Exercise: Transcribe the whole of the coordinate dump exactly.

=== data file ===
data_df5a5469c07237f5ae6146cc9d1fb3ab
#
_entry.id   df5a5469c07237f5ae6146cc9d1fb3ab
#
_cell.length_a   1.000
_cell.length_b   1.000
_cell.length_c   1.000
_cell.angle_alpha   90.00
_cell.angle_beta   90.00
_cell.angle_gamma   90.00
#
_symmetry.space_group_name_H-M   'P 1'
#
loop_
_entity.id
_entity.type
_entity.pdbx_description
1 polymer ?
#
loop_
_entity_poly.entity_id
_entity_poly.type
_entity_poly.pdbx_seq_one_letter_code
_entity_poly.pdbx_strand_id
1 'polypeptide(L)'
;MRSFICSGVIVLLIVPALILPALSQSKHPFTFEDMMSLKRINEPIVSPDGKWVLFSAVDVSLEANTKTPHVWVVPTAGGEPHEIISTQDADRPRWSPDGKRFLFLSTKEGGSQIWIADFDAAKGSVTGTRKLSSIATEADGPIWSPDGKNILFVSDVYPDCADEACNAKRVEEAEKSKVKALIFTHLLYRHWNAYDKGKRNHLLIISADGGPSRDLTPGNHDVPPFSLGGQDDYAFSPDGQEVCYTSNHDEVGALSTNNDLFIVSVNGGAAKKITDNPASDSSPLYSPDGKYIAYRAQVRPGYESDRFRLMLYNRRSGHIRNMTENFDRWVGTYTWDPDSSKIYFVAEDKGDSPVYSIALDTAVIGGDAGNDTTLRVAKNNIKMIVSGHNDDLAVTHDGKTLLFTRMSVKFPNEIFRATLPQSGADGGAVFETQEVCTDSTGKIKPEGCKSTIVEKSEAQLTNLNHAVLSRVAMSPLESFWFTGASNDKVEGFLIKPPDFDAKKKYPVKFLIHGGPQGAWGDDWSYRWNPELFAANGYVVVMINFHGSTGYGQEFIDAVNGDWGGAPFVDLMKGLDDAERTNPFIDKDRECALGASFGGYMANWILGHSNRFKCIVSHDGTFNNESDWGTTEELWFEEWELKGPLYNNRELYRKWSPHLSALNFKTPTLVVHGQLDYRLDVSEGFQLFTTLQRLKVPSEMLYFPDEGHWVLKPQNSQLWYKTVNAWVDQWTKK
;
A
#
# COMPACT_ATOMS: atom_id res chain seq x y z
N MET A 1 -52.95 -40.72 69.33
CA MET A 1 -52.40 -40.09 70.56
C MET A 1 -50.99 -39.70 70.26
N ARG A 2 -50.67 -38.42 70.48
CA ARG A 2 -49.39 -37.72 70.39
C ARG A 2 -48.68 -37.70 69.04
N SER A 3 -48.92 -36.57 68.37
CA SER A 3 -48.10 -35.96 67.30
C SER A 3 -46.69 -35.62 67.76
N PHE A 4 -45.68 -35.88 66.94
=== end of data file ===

data_df5a5469c07237f5ae6146cc9d1fb3ab
#
_entry.id   df5a5469c07237f5ae6146cc9d1fb3ab
#
_cell.length_a   1.000
_cell.length_b   1.000
_cell.length_c   1.000
_cell.angle_alpha   90.00
_cell.angle_beta   90.00
_cell.angle_gamma   90.00
#
_symmetry.space_group_name_H-M   'P 1'
#
loop_
_entity.id
_entity.type
_entity.pdbx_description
1 polymer ?
#
loop_
_entity_poly.entity_id
_entity_poly.type
_entity_poly.pdbx_seq_one_letter_code
_entity_poly.pdbx_strand_id
1 'polypeptide(L)'
;MRSFICSGVIVLLIVPALILPALSQSKHPFTFEDMMSLKRINEPIVSPDGKWVLFSAVDVSLEANTKTPHVWVVPTAGGEPHEIISTQDADRPRWSPDGKRFLFLSTKEGGSQIWIADFDAAKGSVTGTRKLSSIATEADGPIWSPDGKNILFVSDVYPDCADEACNAKRVEEAEKSKVKALIFTHLLYRHWNAYDKGKRNHLLIISADGGPSRDLTPGNHDVPPFSLGGQDDYAFSPDGQEVCYTSNHDEVGALSTNNDLFIVSVNGGAAKKITDNPASDSSPLYSPDGKYIAYRAQVRPGYESDRFRLMLYNRRSGHIRNMTENFDRWVGTYTWDPDSSKIYFVAEDKGDSPVYSIALDTAVIGGDAGNDTTLRVAKNNIKMIVSGHNDDLAVTHDGKTLLFTRMSVKFPNEIFRATLPQSGADGGAVFETQEVCTDSTGKIKPEGCKSTIVEKSEAQLTNLNHAVLSRVAMSPLESFWFTGASNDKVEGFLIKPPDFDAKKKYPVKFLIHGGPQGAWGDDWSYRWNPELFAANGYVVVMINFHGSTGYGQEFIDAVNGDWGGAPFVDLMKGLDDAERTNPFIDKDRECALGASFGGYMANWILGHSNRFKCIVSHDGTFNNESDWGTTEELWFEEWELKGPLYNNRELYRKWSPHLSALNFKTPTLVVHGQLDYRLDVSEGFQLFTTLQRLKVPSEMLYFPDEGHWVLKPQNSQLWYKTVNAWVDQWTKK
;
A
#
# COMPACT_ATOMS: atom_id res chain seq x y z
N MET A 1 -52.95 -40.72 69.33
CA MET A 1 -52.40 -40.09 70.56
C MET A 1 -50.99 -39.70 70.26
N ARG A 2 -50.67 -38.42 70.48
CA ARG A 2 -49.39 -37.72 70.39
C ARG A 2 -48.68 -37.70 69.04
N SER A 3 -48.92 -36.57 68.37
CA SER A 3 -48.10 -35.96 67.30
C SER A 3 -46.69 -35.62 67.76
N PHE A 4 -45.68 -35.88 66.94